Object. The authors conducted a study to determine if the rigidity supplied to the spine by posterior placement of the Ray threaded fusion cage (TFC) is further enhanced by the placement of pedicle screws and, additionally, if bilateral anteriorly placed TFCs render the spine more rigid than a single anteriorly placed TFC.
Methods. Ten human cadaveric spinal specimens (L2—S1) were affixed within a testing frame. Loads of 1.5, 3, 4.5, and 6 Nm were applied to the spine in six degrees of freedom: flexion—extension, right and left lateral bending, and right and left axial rotation. Motion in an x, y, and z cartesian axis system was tracked using dual video cameras following light-emitting diodes attached to the spine and base plate. Load testing of the spines was performed in the intact mode, following which the spinal segments were randomized to receive anterior or posterior instrumentation. In five spine specimens we performed posterior discectomy, posterior lumbar interbody fusion (PLIF) with placment of femoral rings and pedicle screws, PLIF with bilateral TFCs, and bilateral TFCs with pedicle screws. Five other spines underwent anterior-approach discectomy, followed by implantation of a unilateral cage and bilateral cages. Load testing was performed after each step.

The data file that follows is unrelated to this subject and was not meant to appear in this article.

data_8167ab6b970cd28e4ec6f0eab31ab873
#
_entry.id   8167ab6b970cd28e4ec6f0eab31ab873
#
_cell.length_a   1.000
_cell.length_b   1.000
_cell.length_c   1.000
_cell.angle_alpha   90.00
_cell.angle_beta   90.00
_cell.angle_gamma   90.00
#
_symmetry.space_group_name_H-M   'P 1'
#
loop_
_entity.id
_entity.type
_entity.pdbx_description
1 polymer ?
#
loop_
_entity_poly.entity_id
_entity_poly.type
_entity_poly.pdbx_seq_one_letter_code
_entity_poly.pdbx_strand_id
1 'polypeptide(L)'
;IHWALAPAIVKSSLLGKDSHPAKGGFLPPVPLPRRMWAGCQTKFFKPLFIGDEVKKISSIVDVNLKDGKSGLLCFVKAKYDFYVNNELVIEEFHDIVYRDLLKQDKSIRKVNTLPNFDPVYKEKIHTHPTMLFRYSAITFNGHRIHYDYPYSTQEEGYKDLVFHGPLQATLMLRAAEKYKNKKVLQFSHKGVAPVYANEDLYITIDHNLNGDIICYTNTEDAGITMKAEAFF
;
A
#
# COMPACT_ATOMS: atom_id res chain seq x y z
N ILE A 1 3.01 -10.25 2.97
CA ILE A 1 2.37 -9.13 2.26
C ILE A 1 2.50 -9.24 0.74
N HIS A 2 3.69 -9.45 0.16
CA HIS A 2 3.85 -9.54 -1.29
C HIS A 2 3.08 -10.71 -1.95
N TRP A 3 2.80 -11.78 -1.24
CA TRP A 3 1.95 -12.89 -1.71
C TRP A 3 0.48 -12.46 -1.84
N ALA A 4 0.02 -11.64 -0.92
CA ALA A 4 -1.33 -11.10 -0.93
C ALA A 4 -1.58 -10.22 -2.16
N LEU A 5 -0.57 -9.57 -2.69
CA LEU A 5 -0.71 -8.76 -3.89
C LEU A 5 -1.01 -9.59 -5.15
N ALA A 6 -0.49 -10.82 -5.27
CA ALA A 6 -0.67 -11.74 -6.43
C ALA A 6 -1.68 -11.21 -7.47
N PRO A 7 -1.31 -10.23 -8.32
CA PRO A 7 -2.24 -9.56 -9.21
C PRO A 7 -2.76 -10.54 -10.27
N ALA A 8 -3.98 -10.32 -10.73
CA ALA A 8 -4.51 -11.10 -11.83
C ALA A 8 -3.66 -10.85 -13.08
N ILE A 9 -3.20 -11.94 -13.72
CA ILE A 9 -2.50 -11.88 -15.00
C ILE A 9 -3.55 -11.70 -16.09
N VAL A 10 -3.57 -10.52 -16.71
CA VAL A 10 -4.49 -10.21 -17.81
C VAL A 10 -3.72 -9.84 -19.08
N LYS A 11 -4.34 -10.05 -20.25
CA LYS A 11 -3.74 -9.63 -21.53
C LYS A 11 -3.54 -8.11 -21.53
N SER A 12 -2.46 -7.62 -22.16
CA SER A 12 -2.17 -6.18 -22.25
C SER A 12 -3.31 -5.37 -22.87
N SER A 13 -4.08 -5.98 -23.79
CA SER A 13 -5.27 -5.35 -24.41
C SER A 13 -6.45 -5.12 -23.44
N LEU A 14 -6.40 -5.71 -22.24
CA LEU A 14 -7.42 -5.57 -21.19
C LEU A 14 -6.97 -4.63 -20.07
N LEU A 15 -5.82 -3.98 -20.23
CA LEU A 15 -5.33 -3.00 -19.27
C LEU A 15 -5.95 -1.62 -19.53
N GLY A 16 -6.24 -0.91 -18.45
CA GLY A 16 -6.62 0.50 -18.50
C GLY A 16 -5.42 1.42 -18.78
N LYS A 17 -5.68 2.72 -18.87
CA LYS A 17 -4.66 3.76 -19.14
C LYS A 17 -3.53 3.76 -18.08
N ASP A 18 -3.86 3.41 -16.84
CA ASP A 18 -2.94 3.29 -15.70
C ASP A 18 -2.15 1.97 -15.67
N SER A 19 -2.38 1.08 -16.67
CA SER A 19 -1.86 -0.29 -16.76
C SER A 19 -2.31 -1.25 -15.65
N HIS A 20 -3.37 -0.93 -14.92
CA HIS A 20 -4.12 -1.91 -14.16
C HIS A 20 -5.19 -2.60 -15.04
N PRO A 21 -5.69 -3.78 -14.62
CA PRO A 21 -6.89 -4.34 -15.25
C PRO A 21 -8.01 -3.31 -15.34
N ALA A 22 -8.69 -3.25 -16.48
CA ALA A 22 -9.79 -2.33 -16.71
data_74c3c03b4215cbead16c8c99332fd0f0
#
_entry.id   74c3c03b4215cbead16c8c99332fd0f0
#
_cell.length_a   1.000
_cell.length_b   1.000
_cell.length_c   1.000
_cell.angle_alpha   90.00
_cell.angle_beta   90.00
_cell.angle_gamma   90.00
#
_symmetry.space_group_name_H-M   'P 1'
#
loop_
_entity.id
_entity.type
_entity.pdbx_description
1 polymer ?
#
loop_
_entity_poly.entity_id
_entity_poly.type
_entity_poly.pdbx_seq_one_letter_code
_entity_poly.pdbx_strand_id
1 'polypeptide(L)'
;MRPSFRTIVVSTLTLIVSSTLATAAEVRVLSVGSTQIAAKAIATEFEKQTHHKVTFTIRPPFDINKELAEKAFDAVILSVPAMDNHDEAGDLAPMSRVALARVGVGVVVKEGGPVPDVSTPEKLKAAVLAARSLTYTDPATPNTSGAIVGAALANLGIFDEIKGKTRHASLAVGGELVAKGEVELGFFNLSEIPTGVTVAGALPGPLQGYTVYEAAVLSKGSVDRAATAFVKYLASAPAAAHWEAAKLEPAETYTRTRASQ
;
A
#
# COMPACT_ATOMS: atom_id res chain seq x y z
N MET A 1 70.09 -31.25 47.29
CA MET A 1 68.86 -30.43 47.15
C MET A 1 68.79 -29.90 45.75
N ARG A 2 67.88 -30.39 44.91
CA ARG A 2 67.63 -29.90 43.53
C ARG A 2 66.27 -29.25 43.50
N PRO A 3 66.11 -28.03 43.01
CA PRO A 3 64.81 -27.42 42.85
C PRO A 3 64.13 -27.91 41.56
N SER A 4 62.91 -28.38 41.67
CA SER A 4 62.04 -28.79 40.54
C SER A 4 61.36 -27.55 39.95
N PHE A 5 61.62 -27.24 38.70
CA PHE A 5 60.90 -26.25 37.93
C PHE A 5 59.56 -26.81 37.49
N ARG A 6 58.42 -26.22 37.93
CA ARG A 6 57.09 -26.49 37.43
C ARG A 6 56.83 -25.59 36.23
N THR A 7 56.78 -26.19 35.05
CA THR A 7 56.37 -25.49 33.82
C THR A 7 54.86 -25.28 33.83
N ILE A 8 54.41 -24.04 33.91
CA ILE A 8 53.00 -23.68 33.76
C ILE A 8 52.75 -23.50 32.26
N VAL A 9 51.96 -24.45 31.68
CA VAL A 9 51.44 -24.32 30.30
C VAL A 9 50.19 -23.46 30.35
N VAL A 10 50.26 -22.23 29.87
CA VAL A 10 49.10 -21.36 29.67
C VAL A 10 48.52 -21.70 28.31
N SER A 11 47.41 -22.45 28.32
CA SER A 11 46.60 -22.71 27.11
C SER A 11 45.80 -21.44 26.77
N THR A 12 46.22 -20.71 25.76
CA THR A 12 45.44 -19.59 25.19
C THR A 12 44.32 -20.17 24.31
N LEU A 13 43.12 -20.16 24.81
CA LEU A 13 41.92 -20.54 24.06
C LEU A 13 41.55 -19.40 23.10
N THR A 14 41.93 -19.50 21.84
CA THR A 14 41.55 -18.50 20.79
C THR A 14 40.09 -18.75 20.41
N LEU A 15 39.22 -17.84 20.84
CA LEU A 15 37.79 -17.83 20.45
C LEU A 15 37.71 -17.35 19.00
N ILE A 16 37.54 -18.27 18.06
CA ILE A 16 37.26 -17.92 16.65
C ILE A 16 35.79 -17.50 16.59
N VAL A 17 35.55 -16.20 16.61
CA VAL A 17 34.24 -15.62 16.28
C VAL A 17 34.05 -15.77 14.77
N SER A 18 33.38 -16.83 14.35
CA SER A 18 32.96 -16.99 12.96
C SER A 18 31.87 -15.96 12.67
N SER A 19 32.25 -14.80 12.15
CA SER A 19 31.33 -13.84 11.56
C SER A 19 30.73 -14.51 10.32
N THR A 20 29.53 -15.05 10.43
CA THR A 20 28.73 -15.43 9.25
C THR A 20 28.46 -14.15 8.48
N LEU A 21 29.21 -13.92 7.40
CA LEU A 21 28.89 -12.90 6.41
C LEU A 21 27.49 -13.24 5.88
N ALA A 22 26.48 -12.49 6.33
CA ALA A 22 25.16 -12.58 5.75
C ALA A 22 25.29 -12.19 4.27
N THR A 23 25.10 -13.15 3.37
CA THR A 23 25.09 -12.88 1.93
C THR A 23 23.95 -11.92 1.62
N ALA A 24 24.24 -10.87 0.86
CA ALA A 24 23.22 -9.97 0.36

Conclusion. Spines in which PLIF with pedicle screws and TFCs with pedicle screws were placed were more rigid than after discectomy in all directions of motion except flexion. Anterior discectomy provided significantly (p ≤ 0.05) less stability in left and right axial rotation than the intact spines and following posterior discectomy. Following anterior implantation of bilateral TFCs, spines were significantly more rigid than after discectomy in all directions except extension.